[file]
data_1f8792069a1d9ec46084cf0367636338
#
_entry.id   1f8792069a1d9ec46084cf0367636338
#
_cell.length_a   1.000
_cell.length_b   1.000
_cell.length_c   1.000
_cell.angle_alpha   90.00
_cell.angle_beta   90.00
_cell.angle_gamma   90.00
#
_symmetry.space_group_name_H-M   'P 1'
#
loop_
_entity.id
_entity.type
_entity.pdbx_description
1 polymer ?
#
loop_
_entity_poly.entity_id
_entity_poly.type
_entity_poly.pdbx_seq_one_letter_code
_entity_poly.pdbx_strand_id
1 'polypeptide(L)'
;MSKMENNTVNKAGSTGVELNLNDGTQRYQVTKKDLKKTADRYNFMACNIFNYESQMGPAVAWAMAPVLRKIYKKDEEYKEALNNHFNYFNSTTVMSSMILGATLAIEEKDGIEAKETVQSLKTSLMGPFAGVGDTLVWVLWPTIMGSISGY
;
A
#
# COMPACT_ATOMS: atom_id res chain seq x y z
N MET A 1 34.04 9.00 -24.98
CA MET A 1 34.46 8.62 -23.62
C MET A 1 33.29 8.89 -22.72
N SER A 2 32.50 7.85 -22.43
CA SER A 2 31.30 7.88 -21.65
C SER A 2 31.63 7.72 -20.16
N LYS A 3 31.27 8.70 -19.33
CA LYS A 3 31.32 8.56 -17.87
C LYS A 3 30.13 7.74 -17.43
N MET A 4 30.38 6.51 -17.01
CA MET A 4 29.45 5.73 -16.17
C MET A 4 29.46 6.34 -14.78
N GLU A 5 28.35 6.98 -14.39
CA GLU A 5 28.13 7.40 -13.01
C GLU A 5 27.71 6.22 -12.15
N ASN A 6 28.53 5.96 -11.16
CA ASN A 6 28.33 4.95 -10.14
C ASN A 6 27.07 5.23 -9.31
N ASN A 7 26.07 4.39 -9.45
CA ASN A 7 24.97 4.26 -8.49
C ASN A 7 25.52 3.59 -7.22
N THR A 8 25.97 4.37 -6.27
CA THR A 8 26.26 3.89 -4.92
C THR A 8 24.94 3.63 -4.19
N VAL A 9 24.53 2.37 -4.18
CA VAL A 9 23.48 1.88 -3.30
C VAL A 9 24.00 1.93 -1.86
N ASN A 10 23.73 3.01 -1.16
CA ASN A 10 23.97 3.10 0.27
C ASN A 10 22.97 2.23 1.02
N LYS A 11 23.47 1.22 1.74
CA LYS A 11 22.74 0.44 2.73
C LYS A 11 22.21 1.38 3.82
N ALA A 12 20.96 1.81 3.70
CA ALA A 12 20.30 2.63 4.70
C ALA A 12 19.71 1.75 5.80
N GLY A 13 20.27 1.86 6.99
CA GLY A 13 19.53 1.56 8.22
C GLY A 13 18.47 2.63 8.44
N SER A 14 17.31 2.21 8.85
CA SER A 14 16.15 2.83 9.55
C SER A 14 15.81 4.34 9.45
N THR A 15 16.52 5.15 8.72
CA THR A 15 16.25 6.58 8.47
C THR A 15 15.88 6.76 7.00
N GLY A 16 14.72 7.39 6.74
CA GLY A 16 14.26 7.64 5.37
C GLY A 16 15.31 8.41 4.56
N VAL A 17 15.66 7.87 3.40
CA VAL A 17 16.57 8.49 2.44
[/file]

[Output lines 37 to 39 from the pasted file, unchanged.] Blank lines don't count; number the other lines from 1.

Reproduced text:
N LYS A 3 31.27 8.70 -19.33
CA LYS A 3 31.32 8.56 -17.87
C LYS A 3 30.13 7.74 -17.43